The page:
GBCI, formerly known as the Green Building Certification Institute, has changed its name to Green Business Certification Inc. It will continue to be referred by the acronym GBCI.

GBCI administers project certifications and professional credentials within the U.S. Green Building Council’s LEED Green Building Rating System. USGBC describes GBCI as its “credentialing subsidiary.”  

In September of last year, USGBC announced that GBCI would also provide certification and credentialing services for the PEER standard for power systems. In October a similar announcement was made for the WELL building standard, measuring, certifying and monitoring features of the built environment that impact human health and well-being. And that same month USGBC announced that it had acquired the Global Real Estate Sustainability Benchmark (GRESB), an organization committed to assessing the sustainability performance of real estate portfolios around the globe. With these 3 nonprofit corporate mergers of effort, the mission of GBCI broadened from the time of its inception in 2007.

In response to that expanded mission, on February 23, 2015, the Green Building Certification Institute board of directors voted to approve “articles of amendment” for the nonprofit corporation changing the name of the entity to Green Business Certification Inc. Those articles of amendment were filed with the government of the District of Columbia on April 6, 2015 and were effective that date.

But the old name remains in statutes and contracts and more. From a corporateness perspective, the entity remains and all that has changed is the name.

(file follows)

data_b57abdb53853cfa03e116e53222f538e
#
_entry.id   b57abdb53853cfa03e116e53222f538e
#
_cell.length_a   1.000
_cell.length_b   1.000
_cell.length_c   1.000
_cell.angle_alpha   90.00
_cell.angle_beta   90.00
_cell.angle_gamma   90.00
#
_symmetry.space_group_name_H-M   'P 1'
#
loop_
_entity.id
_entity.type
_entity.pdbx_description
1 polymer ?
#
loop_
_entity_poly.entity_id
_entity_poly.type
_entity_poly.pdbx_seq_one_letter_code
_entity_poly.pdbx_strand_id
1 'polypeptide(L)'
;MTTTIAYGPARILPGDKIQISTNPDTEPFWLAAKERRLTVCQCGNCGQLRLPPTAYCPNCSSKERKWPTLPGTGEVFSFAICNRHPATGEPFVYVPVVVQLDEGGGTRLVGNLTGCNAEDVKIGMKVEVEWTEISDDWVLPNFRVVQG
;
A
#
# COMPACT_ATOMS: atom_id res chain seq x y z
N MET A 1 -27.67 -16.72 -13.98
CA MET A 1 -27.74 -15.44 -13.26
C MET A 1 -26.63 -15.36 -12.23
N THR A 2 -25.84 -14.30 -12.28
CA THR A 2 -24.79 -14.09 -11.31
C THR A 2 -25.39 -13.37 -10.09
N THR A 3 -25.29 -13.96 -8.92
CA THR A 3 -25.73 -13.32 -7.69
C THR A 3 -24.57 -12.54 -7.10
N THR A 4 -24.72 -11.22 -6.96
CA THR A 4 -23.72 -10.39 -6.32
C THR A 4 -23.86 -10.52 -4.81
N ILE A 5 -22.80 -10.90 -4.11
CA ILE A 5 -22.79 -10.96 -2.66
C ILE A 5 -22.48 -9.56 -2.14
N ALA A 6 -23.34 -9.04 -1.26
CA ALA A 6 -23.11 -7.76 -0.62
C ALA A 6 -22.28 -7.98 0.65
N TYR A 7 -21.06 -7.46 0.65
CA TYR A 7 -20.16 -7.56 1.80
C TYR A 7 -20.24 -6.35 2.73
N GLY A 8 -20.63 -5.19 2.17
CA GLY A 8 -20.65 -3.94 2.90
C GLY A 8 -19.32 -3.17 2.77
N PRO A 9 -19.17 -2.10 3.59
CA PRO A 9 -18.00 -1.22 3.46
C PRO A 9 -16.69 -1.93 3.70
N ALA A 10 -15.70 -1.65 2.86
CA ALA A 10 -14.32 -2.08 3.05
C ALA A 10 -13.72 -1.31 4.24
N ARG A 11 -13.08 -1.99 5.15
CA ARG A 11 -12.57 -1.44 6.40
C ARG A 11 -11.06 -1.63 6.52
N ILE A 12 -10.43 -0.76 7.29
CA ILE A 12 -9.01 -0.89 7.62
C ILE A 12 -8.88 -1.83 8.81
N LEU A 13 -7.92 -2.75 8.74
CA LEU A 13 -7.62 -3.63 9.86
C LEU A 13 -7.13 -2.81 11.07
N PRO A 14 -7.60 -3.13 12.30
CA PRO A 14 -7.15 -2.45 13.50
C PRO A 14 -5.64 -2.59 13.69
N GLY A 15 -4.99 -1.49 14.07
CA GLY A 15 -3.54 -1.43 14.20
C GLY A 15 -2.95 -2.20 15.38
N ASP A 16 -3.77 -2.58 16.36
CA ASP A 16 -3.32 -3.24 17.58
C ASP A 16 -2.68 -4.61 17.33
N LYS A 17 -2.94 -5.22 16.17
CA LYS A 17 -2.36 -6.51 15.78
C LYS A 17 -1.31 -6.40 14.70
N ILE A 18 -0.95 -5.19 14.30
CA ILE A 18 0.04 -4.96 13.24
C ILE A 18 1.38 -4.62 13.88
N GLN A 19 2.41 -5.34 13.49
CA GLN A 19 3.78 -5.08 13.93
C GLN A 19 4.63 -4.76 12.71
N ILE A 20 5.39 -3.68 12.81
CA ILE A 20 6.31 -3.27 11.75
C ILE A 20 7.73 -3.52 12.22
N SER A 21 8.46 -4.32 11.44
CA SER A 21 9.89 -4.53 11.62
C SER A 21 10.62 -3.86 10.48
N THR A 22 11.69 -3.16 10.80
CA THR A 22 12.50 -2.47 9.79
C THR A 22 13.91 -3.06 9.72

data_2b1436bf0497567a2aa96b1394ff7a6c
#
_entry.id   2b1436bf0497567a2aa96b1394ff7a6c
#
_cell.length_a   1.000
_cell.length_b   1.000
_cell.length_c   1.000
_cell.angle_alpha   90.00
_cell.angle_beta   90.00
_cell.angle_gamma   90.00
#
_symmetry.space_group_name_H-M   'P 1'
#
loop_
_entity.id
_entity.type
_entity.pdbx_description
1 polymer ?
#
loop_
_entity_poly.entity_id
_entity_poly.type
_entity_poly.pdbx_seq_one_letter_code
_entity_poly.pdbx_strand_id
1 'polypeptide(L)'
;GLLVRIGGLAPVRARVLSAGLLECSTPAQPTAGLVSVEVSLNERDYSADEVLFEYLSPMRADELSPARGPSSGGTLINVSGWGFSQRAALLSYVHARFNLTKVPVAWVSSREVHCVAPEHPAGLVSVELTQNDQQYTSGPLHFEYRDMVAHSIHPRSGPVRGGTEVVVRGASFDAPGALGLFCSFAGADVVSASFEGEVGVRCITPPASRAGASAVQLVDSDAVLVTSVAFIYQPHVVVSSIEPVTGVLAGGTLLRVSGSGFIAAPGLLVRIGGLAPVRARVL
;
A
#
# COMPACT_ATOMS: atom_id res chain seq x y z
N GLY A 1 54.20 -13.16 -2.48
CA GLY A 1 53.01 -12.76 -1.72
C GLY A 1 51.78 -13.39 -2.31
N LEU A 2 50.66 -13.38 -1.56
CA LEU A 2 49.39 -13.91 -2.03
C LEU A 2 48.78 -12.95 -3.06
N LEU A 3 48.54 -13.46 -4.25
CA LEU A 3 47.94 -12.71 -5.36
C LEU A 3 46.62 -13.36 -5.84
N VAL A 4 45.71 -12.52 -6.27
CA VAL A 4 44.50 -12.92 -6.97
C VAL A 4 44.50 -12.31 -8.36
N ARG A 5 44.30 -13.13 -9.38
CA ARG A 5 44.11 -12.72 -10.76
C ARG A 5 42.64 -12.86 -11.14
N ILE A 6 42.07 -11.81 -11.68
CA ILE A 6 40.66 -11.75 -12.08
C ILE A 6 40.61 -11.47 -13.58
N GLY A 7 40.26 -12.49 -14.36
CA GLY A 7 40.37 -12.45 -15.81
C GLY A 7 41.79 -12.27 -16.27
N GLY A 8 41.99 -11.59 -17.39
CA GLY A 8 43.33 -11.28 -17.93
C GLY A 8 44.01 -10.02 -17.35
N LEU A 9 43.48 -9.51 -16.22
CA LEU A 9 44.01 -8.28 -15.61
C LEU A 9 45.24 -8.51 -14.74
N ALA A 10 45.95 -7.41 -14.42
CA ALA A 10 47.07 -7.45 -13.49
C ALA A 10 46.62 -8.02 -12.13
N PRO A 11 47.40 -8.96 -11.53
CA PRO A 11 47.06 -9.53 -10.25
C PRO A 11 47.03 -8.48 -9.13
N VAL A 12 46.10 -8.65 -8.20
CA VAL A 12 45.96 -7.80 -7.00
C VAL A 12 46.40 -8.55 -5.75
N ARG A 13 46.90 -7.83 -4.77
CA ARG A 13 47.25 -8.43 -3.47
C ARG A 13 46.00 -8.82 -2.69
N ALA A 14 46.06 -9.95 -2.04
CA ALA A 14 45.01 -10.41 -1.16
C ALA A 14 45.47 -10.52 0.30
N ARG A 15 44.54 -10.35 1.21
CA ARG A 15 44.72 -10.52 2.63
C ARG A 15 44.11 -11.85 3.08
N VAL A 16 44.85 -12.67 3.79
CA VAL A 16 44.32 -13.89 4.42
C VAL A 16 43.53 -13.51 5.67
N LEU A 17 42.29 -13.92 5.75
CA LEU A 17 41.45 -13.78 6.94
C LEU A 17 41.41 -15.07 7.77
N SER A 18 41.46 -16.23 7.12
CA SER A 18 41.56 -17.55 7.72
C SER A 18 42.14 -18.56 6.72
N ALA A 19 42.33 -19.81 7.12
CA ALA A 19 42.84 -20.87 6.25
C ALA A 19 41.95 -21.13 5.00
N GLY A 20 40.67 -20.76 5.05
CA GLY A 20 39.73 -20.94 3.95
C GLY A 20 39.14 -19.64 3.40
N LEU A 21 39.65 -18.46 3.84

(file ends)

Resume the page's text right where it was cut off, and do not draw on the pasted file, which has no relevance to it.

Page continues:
Members of the environmental industrial complex that deal in matters of LEED should review their contracts and other documents and update them now. Statutes and government programs referencing LEED should be brought current. The operative language might be some variation of ..  

“a structure that has achieved, as certified by Green Business Certification Inc., [formerly known as the Green Building Certification Institute,] a [Silver] level or higher rating in the U.S. Green Building Council’s Leadership in Energy and Environmental Design (LEED) rating system”

[The text above is the language proposed to be substituted in Baltimore City’s existing green building law which requires all new construction and renovations be green, including allowing structures that are LEED Silver certified.]

Correctly referring to LEED certification is of paramount importance in legal opinions given in building acquisitions and financing. It can also be critical in contracts between owners and architects, owners and contractors, subcontractors and materialmen, and the like, where a properly drafted contract is the single best method of risk mitigation in green building. That contract language might be some variation of ..

“The parties expressly acknowledge that LEED certification is awarded by Green Business Certification Inc. (GBCI), an independent third party organization related to the U.S. Green Building Council, and may be dependent on matters beyond Consultant’s control, such as Owner’s use and operation of the Project. Consultant will perform its services with professional skill and care but it cannot and does not warrant or guarantee that the Project will be awarded LEED certification or other third party approval.”

[The text above is from the general conditions of a consultant contract with an owner.]

GBCI has changed its name to Green Business Certification Inc. and it is time for you to consult with your green building attorney and change your contracts and other documents.